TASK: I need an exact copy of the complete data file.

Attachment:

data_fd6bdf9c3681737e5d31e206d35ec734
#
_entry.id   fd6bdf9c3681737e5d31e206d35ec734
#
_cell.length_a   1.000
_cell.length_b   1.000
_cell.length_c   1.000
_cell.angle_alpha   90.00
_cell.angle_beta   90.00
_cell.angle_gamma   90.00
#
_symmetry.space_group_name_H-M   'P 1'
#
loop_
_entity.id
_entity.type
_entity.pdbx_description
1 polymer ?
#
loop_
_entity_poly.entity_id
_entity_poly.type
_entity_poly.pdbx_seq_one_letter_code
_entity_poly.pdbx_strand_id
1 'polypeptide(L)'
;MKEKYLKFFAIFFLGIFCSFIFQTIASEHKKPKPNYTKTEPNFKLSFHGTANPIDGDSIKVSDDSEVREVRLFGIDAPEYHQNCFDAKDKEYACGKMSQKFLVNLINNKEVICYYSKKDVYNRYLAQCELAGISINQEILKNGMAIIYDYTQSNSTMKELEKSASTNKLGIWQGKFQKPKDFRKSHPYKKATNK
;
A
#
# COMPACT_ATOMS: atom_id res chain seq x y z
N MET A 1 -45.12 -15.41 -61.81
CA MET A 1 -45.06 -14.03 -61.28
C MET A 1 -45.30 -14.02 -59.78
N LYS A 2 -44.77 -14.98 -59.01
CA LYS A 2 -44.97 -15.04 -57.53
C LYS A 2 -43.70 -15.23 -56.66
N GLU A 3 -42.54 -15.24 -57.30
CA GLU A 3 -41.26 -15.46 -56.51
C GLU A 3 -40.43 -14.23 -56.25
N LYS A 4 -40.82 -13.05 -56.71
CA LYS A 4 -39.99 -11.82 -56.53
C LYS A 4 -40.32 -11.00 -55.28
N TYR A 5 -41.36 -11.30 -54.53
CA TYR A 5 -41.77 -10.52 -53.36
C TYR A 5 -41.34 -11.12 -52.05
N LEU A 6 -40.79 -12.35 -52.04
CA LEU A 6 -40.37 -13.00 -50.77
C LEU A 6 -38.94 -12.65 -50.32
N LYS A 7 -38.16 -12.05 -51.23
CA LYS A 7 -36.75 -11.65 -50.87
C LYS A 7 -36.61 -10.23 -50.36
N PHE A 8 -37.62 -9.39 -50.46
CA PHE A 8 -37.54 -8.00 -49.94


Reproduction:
data_fd6bdf9c3681737e5d31e206d35ec734
#
_entry.id   fd6bdf9c3681737e5d31e206d35ec734
#
_cell.length_a   1.000
_cell.length_b   1.000
_cell.length_c   1.000
_cell.angle_alpha   90.00
_cell.angle_beta   90.00
_cell.angle_gamma   90.00
#
_symmetry.space_group_name_H-M   'P 1'
#
loop_
_entity.id
_entity.type
_entity.pdbx_description
1 polymer ?
#
loop_
_entity_poly.entity_id
_entity_poly.type
_entity_poly.pdbx_seq_one_letter_code
_entity_poly.pdbx_strand_id
1 'polypeptide(L)'
;MKEKYLKFFAIFFLGIFCSFIFQTIASEHKKPKPNYTKTEPNFKLSFHGTANPIDGDSIKVSDDSEVREVRLFGIDAPEYHQNCFDAKDKEYACGKMSQKFLVNLINNKEVICYYSKKDVYNRYLAQCELAGISINQEILKNGMAIIYDYTQSNSTMKELEKSASTNKLGIWQGKFQKPKDFRKSHPYKKATNK
;
A
#
# COMPACT_ATOMS: atom_id res chain seq x y z
N MET A 1 -45.12 -15.41 -61.81
CA MET A 1 -45.06 -14.03 -61.28
C MET A 1 -45.30 -14.02 -59.78
N LYS A 2 -44.77 -14.98 -59.01
CA LYS A 2 -44.97 -15.04 -57.53
C LYS A 2 -43.70 -15.23 -56.66
N GLU A 3 -42.54 -15.24 -57.30
CA GLU A 3 -41.26 -15.46 -56.51
C GLU A 3 -40.43 -14.23 -56.25
N LYS A 4 -40.82 -13.05 -56.71
CA LYS A 4 -39.99 -11.82 -56.53
C LYS A 4 -40.32 -11.00 -55.28
N TYR A 5 -41.36 -11.30 -54.53
CA TYR A 5 -41.77 -10.52 -53.36
C TYR A 5 -41.34 -11.12 -52.05
N LEU A 6 -40.79 -12.35 -52.04
CA LEU A 6 -40.37 -13.00 -50.77
C LEU A 6 -38.94 -12.65 -50.32
N LYS A 7 -38.16 -12.05 -51.23
CA LYS A 7 -36.75 -11.65 -50.87
C LYS A 7 -36.61 -10.23 -50.36
N PHE A 8 -37.62 -9.39 -50.46
CA PHE A 8 -37.54 -8.00 -49.94